# Electrostatics: what is the intensity of a charge at the position of the charge?

I'm solving a problem: Two charges are given such that the distance between them is $r$ and intensity at point of other is $E$. If $q$ and $-3q$ are the charges, then the intensity at point of $-3q$ will be?

Please give some hints as I'm completely confused. I thought as there are two charges then the field of both the charges will act on unit positive test charge so the total intensity will be

$E=K(E_1+E_2)$

where $E_1$ and $E_2$ are intensities due to $q$ and $-3q$ respectively and $K$ is the electrostatic constant. But distance between $q$ and test charge is $0$ and so $E_1$ becomes infinity.

• So you have two charges: q and -3q, at a distance r. Are you sure the question isn't asking for the force on the charge -3q caused by charge q? (It doesn't make sense to talk about the electric field induced by a point charge on top of the point charge itself; as you mentioned, the electric field approaches infinity as yo get closer and closer). – Rudyard Nov 8 '16 at 14:17
• Actual question:two point charge Q and -3Q are placed some distance apart. If the electric field at the location of Q is E then at the locality of -3Q it is? – safeer khan Nov 8 '16 at 14:34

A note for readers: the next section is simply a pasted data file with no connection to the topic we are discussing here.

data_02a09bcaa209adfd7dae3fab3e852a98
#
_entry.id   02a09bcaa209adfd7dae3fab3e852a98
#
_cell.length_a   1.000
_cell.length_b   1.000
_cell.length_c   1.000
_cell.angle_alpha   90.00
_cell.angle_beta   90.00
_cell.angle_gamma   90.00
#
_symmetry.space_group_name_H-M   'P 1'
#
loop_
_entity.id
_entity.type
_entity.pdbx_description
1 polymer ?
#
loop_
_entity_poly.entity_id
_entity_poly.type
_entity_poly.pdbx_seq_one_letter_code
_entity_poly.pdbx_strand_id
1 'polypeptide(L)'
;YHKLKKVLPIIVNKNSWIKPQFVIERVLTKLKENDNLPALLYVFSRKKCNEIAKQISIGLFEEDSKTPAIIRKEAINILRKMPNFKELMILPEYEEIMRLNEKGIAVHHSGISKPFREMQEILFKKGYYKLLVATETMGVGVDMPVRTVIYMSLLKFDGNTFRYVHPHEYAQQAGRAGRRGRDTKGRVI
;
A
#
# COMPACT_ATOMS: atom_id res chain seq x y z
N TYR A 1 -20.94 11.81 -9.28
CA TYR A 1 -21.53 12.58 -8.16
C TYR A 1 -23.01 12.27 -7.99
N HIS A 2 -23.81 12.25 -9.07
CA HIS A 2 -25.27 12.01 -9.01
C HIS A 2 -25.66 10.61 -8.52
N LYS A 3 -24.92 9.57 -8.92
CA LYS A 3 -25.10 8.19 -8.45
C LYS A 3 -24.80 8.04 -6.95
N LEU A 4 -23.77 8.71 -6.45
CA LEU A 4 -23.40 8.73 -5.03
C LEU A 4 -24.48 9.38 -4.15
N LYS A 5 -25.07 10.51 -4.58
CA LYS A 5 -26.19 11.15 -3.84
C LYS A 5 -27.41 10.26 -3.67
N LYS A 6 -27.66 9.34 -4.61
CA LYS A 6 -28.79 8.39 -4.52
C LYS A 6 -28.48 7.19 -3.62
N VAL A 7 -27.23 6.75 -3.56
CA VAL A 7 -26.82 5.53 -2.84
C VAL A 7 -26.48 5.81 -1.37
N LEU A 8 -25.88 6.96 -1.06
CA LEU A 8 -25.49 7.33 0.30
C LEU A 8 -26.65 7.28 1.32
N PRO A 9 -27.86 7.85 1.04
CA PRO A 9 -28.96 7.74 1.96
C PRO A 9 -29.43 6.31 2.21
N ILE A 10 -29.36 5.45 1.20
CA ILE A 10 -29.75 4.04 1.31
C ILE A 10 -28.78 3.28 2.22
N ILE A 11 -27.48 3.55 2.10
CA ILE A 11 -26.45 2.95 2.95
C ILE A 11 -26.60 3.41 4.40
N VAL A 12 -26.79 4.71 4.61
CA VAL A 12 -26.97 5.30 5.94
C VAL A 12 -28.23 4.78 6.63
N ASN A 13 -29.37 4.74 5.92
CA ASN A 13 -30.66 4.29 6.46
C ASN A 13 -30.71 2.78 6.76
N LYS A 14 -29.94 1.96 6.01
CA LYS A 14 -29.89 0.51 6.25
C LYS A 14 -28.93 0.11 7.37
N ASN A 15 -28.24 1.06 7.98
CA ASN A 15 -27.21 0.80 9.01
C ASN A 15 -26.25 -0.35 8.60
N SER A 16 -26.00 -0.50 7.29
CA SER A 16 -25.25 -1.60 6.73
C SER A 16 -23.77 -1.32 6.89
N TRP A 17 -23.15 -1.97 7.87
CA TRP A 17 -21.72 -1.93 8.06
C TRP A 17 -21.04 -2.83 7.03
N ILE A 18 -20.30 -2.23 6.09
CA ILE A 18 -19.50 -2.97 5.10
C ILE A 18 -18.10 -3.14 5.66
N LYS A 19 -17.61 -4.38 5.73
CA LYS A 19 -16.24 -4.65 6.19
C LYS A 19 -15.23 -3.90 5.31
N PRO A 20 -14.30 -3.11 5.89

• I believe the answer you're probably looking for is $-E/3$, because the electric field is directly proportional to source charge. Call the distance $r$. At Q the electric field caused by -3Q is $E=k\frac{-3Q}{r^2}$ (where $k$ is some constant not important here). At -3Q the electric field cause by Q is $k\frac{Q}{r^2}=-E/3$ – Rudyard Nov 8 '16 at 14:47

A (semi-)formal definition for the electric field, $\vec{E}$ at a point is $$\lim_{q'\rightarrow 0}\frac{1}{q'}\vec{F}_{\mathrm{on\ q'}}.$$
A point charge does not contribute to the $\vec{E}$-field at its own location, but only other charges do. In your situation, with two point charges, you can find the force on a charge and simply divide by that charge. That will give you the $\vec{E}$ at that location.
The forces on the 2 charges are equal and opposite (Newton's 3rd Law). The electric field strength is $E=F/Q$. Therefore $\frac{E_1}{E_2}=\frac{Q_2}{Q_1}$.